Recommended Tracks: “The Last Thing to Go”, “Pilgrim’s Progress”

Create A Super Group

July 17, 2009 // 22 Comments

In 1985, four country music rebels/icons came together to form a larger-than-life group that people wouldn’t have even dared dream about before their actual union. Johnny Cash, Kris Kristofferson, Waylon Jennings and Willie Nelson formed the country super group, The Highwaymen. The four highly revered friends recorded three albums worth of material, much to the delight of the astonished public. While all of the members were extremely successful in their own rights, their potential egos were set aside to make music as a cohesive unit. They sounded like a polished group, not just some people thrown together as a marketing gimmick.

Then, in 1988, the rock world hit the jackpot when superstars George Harrison, Tom Petty, Roy Orbison, Bob Dylan and Jeff Lynne formed The Traveling Wilburys. Again, these immensely famous, talented and respected people formed a super group that still seems too good to be true to this day. Their unbelievable union created two albums that were repackaged in 2007 with bonus material, which sold surprisingly well for a reissue. Like The Highwaymen, their voices blended amazingly well together as if they were meant to be a group.

2009's Remaining Release Schedule Comes into Focus

July 8, 2009 // 41 Comments

Thus far, 2009’s releases have done little to fire up the charts, with most of this year’s strongest-selling albums being holdovers from 2008. While Rascal Flatts, Jason Aldean, and Keith Urban have sold strongly, the chart remains dominated by last year’s releases from Taylor Swift, Sugarland, Zac Brown Band, Lady Antebellum, Darius Rucker, and Jamey Johnson.

So what’s left for 2009? Here’s what we know so far:

New Releases

  • Carrie Underwood will release her third studio album on November 3, with a lead single going to radio this fall. Her previous set, Carnival Ride, is nearing sales of 3 million, and produced four #1 singles and a #2 single, all five of which were certified gold in their own right.
  • George Strait will release Twang on August 11. It’s the follow-up to his 33rd platinum album Troubadour, a set which produced his 43rd #1 single and earned him the first Grammy of his career, along with a pair of CMA trophies (Single and Album)
  • Miranda Lambert is readying Revolution for September 29. Lead single “Dead Flowers” is struggling at radio, but that’s never slowed her down at retail anyway.
  • Reba McEntire’s Valory debut Keep on Lovin’ You arrives August 18. Lead single “Strange” is approaching the top ten.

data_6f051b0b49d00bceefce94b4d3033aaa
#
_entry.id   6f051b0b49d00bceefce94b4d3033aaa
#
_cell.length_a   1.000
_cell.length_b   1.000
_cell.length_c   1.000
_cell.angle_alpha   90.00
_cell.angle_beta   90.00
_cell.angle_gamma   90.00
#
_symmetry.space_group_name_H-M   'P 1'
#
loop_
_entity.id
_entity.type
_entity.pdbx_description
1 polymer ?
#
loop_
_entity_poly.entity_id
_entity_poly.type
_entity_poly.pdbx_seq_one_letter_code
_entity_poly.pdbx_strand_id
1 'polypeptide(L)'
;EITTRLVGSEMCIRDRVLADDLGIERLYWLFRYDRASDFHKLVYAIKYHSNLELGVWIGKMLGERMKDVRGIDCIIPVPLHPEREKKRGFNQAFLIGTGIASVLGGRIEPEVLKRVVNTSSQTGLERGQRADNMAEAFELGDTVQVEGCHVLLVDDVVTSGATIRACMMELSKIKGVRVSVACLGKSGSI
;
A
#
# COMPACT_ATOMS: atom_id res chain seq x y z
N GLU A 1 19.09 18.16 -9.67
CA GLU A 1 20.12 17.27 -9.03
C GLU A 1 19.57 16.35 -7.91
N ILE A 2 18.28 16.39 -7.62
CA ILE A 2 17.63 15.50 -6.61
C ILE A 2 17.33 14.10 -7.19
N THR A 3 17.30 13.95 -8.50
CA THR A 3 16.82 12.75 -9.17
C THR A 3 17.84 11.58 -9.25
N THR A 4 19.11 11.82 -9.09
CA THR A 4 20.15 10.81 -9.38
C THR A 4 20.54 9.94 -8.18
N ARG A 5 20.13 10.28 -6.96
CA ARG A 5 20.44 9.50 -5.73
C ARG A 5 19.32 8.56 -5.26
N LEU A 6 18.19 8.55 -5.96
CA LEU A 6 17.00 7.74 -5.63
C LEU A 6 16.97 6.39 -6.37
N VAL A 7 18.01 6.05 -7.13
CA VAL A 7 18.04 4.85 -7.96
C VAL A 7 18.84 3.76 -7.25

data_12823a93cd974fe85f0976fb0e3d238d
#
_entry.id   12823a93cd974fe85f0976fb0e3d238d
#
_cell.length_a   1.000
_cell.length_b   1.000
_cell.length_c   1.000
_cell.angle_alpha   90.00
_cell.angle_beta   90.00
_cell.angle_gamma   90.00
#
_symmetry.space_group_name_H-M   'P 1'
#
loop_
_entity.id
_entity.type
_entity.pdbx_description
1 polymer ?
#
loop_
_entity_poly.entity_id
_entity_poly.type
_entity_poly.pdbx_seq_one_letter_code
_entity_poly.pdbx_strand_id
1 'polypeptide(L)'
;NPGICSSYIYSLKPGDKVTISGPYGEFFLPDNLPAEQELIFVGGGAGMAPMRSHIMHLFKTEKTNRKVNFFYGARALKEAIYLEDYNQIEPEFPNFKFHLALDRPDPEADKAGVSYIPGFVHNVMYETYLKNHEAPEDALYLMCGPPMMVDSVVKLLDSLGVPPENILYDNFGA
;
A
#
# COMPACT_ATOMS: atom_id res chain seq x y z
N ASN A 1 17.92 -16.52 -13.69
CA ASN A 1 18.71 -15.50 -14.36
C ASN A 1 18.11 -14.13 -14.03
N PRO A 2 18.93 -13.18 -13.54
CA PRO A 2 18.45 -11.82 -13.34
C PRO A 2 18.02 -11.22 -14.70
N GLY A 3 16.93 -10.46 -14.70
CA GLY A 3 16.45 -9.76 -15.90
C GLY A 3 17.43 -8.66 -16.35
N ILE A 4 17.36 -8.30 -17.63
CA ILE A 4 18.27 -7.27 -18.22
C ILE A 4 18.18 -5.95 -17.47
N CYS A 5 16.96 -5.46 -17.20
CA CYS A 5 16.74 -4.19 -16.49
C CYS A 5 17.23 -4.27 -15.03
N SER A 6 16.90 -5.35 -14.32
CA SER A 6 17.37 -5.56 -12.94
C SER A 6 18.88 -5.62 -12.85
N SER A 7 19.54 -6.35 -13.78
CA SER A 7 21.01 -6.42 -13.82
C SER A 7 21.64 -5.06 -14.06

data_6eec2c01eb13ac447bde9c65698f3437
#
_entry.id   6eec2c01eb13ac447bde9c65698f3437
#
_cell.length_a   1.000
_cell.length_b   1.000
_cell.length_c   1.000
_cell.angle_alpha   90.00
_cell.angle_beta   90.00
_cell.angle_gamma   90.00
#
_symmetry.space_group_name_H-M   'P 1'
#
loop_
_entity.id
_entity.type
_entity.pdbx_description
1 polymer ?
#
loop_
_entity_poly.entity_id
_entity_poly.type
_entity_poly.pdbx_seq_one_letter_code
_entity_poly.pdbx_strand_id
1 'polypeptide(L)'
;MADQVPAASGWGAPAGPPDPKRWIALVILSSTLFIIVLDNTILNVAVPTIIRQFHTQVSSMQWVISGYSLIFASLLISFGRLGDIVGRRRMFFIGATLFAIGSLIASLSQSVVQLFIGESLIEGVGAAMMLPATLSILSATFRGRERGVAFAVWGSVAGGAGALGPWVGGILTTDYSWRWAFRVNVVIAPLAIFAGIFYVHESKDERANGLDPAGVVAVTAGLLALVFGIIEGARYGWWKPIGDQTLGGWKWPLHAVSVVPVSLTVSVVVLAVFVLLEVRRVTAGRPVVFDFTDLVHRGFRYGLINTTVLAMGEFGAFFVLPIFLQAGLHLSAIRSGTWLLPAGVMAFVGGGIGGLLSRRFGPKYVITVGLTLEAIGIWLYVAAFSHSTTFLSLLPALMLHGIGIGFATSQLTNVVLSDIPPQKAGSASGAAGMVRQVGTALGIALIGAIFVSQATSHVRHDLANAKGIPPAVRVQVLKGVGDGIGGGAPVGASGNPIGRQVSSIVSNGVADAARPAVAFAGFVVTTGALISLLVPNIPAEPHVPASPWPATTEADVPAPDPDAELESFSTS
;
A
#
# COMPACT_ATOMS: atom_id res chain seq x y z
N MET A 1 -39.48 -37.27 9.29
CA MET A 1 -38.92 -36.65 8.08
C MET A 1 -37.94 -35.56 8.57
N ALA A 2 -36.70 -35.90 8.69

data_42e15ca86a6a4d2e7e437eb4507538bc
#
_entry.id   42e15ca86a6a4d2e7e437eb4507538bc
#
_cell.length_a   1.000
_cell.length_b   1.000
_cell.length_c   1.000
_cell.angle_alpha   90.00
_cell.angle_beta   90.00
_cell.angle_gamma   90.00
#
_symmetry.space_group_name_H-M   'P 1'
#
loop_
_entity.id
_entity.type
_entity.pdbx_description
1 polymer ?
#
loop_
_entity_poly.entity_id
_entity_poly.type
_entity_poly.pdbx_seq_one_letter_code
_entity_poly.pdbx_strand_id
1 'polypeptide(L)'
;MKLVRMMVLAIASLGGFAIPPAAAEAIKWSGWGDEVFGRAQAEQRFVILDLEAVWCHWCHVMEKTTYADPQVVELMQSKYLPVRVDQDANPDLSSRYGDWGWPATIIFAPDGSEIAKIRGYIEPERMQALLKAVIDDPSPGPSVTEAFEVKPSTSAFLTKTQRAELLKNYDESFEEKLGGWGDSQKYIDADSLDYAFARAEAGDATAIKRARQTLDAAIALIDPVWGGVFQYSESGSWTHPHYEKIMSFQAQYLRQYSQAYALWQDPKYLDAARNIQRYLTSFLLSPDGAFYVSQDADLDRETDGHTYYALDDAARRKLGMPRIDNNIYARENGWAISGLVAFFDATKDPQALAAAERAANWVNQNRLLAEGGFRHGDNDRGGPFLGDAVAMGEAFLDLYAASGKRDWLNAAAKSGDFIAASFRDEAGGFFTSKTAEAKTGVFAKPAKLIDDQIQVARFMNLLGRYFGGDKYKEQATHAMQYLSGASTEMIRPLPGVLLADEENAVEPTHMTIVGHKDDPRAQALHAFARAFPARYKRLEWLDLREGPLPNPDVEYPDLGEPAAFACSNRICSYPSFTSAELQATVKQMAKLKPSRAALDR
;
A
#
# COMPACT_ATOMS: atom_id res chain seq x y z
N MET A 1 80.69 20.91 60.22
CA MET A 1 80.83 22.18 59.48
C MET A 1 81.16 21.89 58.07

• Willie Nelson releases another standards collection called American Classic on August 25.
  • Brooks & Dunn’s new studio album streets on September 8, preceded by lead single “Indian Summer.” The duo’s previous set, Cowboy Town, was their first to fall short of gold certification.

Texas Country

March 26, 2009 // 15 Comments

Stuck in my car stereo over the last couple of weeks has been a CD loaded with tunes from some of my favorite Texas-affiliated artists.  I’m a big fan of the singer-songwriter, old school and raggedy rock styles of country music, and Texas excels at all three. So any time I need a break from the current “Nashville sound,” I like to check in with Texas and see what they’re up to. Invariably, it’s more colorful and interesting. I can’ t call myself an expert on Texas country by any stretch of the imagination and my education is nowhere remotely near complete (hint: feel free to recommend), but I do sense that it’s a style of music, or perhaps a musical sensibility, that is extremely important to maintain.  Texas artists exude a certain spirit of creativity and sense of individuality that is sorely lacking elsewhere in country music.  And in Read More

Grammy Flashback: Best Male Country Vocal Performance

January 19, 2009 // 10 Comments

Updated for 2009 While the Grammys have honored country music from the very first ceremony in 1959, they did not begin honoring by gender until 1965, when the country categories were expanded along with the other genre categories. This year, the 45th trophy for Best Male Country Vocal Performance will be awarded. In a continuation of our Grammy Flashback series, here is a rundown of the Best Country Vocal Performance, Male category. It was first awarded in 1965, and included singles competing with albums until the Best Country Album category was added in 1995. When an album is nominated, it is in italics, and a single track is in quotation marks. As usual, we start with a look at this year’s nominees and work our way back. Be sure to vote in My Kind of Country’s Best Male Country Vocal Performance poll and let your preference for this year’s race be known! Read More

Country Music Treasure Hunt

January 13, 2009 // 49 Comments

One of  the awesome things about YouTube is that serves as an archive of live performances.   Today’s discussion asks you to find a great live performance from a country artist that others might not have seen. Here’s all you need to do: 1. Find the YouTube clip 2. Copy the url and paste it into the comments 3. Add a “v” right after http, so “….”  becomes “httpv://…” When you post the comment, the video will appear.   Don’t forget to add a brief comment before or after the video! I’ll kick things off with a superstar performance of “Highwayman” by Johnny Cash, Willie Nelson, Waylon Jennings & Kris Kristofferson.     I love the wave of applause that comes after each man starts singing, and how even in a group of superstar legends, Cash’s star power stands out.   He gets a longer ovation than any of them and quite a few people Read More

1 2 3 4